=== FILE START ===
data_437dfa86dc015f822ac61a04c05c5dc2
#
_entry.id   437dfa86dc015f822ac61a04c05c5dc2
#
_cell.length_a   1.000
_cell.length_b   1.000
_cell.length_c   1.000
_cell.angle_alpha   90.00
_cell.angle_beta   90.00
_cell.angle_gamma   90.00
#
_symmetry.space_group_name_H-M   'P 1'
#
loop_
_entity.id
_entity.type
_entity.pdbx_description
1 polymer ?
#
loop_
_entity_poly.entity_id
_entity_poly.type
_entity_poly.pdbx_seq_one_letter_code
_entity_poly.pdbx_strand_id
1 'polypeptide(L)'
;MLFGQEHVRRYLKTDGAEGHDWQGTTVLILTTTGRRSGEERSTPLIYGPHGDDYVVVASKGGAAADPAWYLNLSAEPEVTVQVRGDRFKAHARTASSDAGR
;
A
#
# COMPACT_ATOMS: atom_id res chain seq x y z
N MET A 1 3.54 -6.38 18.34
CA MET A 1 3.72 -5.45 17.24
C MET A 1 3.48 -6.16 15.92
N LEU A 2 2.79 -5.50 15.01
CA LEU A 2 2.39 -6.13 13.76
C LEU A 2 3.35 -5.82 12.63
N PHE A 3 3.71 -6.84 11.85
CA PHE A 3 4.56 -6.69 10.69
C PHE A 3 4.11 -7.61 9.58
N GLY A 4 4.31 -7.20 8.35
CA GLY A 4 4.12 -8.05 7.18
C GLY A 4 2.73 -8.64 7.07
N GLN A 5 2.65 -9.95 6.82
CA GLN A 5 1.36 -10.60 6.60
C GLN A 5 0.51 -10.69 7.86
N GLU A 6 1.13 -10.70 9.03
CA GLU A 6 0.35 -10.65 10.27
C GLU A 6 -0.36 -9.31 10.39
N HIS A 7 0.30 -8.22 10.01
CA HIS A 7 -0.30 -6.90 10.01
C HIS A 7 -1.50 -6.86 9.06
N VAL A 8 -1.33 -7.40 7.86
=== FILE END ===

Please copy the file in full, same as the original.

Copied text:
data_437dfa86dc015f822ac61a04c05c5dc2
#
_entry.id   437dfa86dc015f822ac61a04c05c5dc2
#
_cell.length_a   1.000
_cell.length_b   1.000
_cell.length_c   1.000
_cell.angle_alpha   90.00
_cell.angle_beta   90.00
_cell.angle_gamma   90.00
#
_symmetry.space_group_name_H-M   'P 1'
#
loop_
_entity.id
_entity.type
_entity.pdbx_description
1 polymer ?
#
loop_
_entity_poly.entity_id
_entity_poly.type
_entity_poly.pdbx_seq_one_letter_code
_entity_poly.pdbx_strand_id
1 'polypeptide(L)'
;MLFGQEHVRRYLKTDGAEGHDWQGTTVLILTTTGRRSGEERSTPLIYGPHGDDYVVVASKGGAAADPAWYLNLSAEPEVTVQVRGDRFKAHARTASSDAGR
;
A
#
# COMPACT_ATOMS: atom_id res chain seq x y z
N MET A 1 3.54 -6.38 18.34
CA MET A 1 3.72 -5.45 17.24
C MET A 1 3.48 -6.16 15.92
N LEU A 2 2.79 -5.50 15.01
CA LEU A 2 2.39 -6.13 13.76
C LEU A 2 3.35 -5.82 12.63
N PHE A 3 3.71 -6.84 11.85
CA PHE A 3 4.56 -6.69 10.69
C PHE A 3 4.11 -7.61 9.58
N GLY A 4 4.31 -7.20 8.35
CA GLY A 4 4.12 -8.05 7.18
C GLY A 4 2.73 -8.64 7.07
N GLN A 5 2.65 -9.95 6.82
CA GLN A 5 1.36 -10.60 6.60
C GLN A 5 0.51 -10.69 7.86
N GLU A 6 1.13 -10.70 9.03
CA GLU A 6 0.35 -10.65 10.27
C GLU A 6 -0.36 -9.31 10.39
N HIS A 7 0.30 -8.22 10.01
CA HIS A 7 -0.30 -6.90 10.01
C HIS A 7 -1.50 -6.86 9.06
N VAL A 8 -1.33 -7.40 7.86